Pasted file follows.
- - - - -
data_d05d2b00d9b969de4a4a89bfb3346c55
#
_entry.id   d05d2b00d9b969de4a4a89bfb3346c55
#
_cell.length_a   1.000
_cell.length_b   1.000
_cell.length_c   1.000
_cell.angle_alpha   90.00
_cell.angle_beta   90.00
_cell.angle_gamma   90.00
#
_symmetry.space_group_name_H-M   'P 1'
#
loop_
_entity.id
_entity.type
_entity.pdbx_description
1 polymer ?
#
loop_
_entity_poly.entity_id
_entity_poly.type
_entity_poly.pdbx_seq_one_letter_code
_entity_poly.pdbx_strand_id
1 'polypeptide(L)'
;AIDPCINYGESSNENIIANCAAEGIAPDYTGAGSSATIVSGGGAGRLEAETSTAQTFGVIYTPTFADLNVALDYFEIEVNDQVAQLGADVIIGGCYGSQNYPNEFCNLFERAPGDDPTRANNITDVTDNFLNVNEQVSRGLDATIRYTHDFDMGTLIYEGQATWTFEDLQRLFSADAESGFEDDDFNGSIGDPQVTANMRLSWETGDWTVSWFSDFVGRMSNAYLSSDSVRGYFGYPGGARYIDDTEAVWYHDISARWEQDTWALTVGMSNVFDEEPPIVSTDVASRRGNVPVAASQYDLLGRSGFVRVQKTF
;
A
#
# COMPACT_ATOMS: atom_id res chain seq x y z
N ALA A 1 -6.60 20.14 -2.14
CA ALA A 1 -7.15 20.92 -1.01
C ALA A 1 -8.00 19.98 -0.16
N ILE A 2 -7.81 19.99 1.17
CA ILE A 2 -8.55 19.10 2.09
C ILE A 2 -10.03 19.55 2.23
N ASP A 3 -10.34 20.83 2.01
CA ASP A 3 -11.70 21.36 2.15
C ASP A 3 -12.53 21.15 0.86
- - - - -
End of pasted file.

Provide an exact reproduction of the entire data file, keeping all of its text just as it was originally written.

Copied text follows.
data_d05d2b00d9b969de4a4a89bfb3346c55
#
_entry.id   d05d2b00d9b969de4a4a89bfb3346c55
#
_cell.length_a   1.000
_cell.length_b   1.000
_cell.length_c   1.000
_cell.angle_alpha   90.00
_cell.angle_beta   90.00
_cell.angle_gamma   90.00
#
_symmetry.space_group_name_H-M   'P 1'
#
loop_
_entity.id
_entity.type
_entity.pdbx_description
1 polymer ?
#
loop_
_entity_poly.entity_id
_entity_poly.type
_entity_poly.pdbx_seq_one_letter_code
_entity_poly.pdbx_strand_id
1 'polypeptide(L)'
;AIDPCINYGESSNENIIANCAAEGIAPDYTGAGSSATIVSGGGAGRLEAETSTAQTFGVIYTPTFADLNVALDYFEIEVNDQVAQLGADVIIGGCYGSQNYPNEFCNLFERAPGDDPTRANNITDVTDNFLNVNEQVSRGLDATIRYTHDFDMGTLIYEGQATWTFEDLQRLFSADAESGFEDDDFNGSIGDPQVTANMRLSWETGDWTVSWFSDFVGRMSNAYLSSDSVRGYFGYPGGARYIDDTEAVWYHDISARWEQDTWALTVGMSNVFDEEPPIVSTDVASRRGNVPVAASQYDLLGRSGFVRVQKTF
;
A
#
# COMPACT_ATOMS: atom_id res chain seq x y z
N ALA A 1 -6.60 20.14 -2.14
CA ALA A 1 -7.15 20.92 -1.01
C ALA A 1 -8.00 19.98 -0.16
N ILE A 2 -7.81 19.99 1.17
CA ILE A 2 -8.55 19.10 2.09
C ILE A 2 -10.03 19.55 2.23
N ASP A 3 -10.34 20.83 2.01
CA ASP A 3 -11.70 21.36 2.15
C ASP A 3 -12.53 21.15 0.86